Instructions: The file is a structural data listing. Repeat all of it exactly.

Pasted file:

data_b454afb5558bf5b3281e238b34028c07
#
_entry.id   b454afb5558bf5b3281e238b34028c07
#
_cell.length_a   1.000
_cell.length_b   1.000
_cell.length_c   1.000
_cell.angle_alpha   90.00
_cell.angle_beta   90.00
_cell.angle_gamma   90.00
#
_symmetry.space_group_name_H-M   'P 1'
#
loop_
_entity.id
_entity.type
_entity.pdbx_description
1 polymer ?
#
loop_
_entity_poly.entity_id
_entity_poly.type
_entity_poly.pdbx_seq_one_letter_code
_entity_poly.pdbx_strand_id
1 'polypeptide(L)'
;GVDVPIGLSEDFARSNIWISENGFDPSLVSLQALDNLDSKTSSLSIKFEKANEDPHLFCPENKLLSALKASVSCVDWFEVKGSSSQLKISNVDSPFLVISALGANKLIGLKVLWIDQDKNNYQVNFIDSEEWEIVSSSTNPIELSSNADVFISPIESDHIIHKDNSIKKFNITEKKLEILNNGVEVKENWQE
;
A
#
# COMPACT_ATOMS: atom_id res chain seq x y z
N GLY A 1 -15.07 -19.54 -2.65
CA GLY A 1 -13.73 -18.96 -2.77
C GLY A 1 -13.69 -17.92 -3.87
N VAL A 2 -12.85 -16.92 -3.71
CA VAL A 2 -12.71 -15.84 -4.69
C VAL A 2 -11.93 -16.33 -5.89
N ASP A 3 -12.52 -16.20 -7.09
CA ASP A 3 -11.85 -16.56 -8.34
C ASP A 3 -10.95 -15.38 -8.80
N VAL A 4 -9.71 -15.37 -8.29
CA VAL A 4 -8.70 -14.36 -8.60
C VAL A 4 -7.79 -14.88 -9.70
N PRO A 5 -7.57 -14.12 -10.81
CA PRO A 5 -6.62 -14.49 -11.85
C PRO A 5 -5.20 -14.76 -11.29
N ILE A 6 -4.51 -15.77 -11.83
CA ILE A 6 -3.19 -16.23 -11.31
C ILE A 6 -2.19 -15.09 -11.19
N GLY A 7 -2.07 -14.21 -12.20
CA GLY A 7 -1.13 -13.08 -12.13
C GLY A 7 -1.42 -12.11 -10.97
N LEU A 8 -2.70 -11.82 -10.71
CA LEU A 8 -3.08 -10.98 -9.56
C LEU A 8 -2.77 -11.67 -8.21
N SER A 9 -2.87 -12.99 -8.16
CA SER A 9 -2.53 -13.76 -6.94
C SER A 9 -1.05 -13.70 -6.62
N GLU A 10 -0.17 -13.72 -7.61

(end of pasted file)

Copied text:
data_b454afb5558bf5b3281e238b34028c07
#
_entry.id   b454afb5558bf5b3281e238b34028c07
#
_cell.length_a   1.000
_cell.length_b   1.000
_cell.length_c   1.000
_cell.angle_alpha   90.00
_cell.angle_beta   90.00
_cell.angle_gamma   90.00
#
_symmetry.space_group_name_H-M   'P 1'
#
loop_
_entity.id
_entity.type
_entity.pdbx_description
1 polymer ?
#
loop_
_entity_poly.entity_id
_entity_poly.type
_entity_poly.pdbx_seq_one_letter_code
_entity_poly.pdbx_strand_id
1 'polypeptide(L)'
;GVDVPIGLSEDFARSNIWISENGFDPSLVSLQALDNLDSKTSSLSIKFEKANEDPHLFCPENKLLSALKASVSCVDWFEVKGSSSQLKISNVDSPFLVISALGANKLIGLKVLWIDQDKNNYQVNFIDSEEWEIVSSSTNPIELSSNADVFISPIESDHIIHKDNSIKKFNITEKKLEILNNGVEVKENWQE
;
A
#
# COMPACT_ATOMS: atom_id res chain seq x y z
N GLY A 1 -15.07 -19.54 -2.65
CA GLY A 1 -13.73 -18.96 -2.77
C GLY A 1 -13.69 -17.92 -3.87
N VAL A 2 -12.85 -16.92 -3.71
CA VAL A 2 -12.71 -15.84 -4.69
C VAL A 2 -11.93 -16.33 -5.89
N ASP A 3 -12.52 -16.20 -7.09
CA ASP A 3 -11.85 -16.56 -8.34
C ASP A 3 -10.95 -15.38 -8.80
N VAL A 4 -9.71 -15.37 -8.29
CA VAL A 4 -8.70 -14.36 -8.60
C VAL A 4 -7.79 -14.88 -9.70
N PRO A 5 -7.57 -14.12 -10.81
CA PRO A 5 -6.62 -14.49 -11.85
C PRO A 5 -5.20 -14.76 -11.29
N ILE A 6 -4.51 -15.77 -11.83
CA ILE A 6 -3.19 -16.23 -11.31
C ILE A 6 -2.19 -15.09 -11.19
N GLY A 7 -2.07 -14.21 -12.20
CA GLY A 7 -1.13 -13.08 -12.13
C GLY A 7 -1.42 -12.11 -10.97
N LEU A 8 -2.70 -11.82 -10.71
CA LEU A 8 -3.08 -10.98 -9.56
C LEU A 8 -2.77 -11.67 -8.21
N SER A 9 -2.87 -12.99 -8.16
CA SER A 9 -2.53 -13.76 -6.94
C SER A 9 -1.05 -13.70 -6.62
N GLU A 10 -0.17 -13.72 -7.61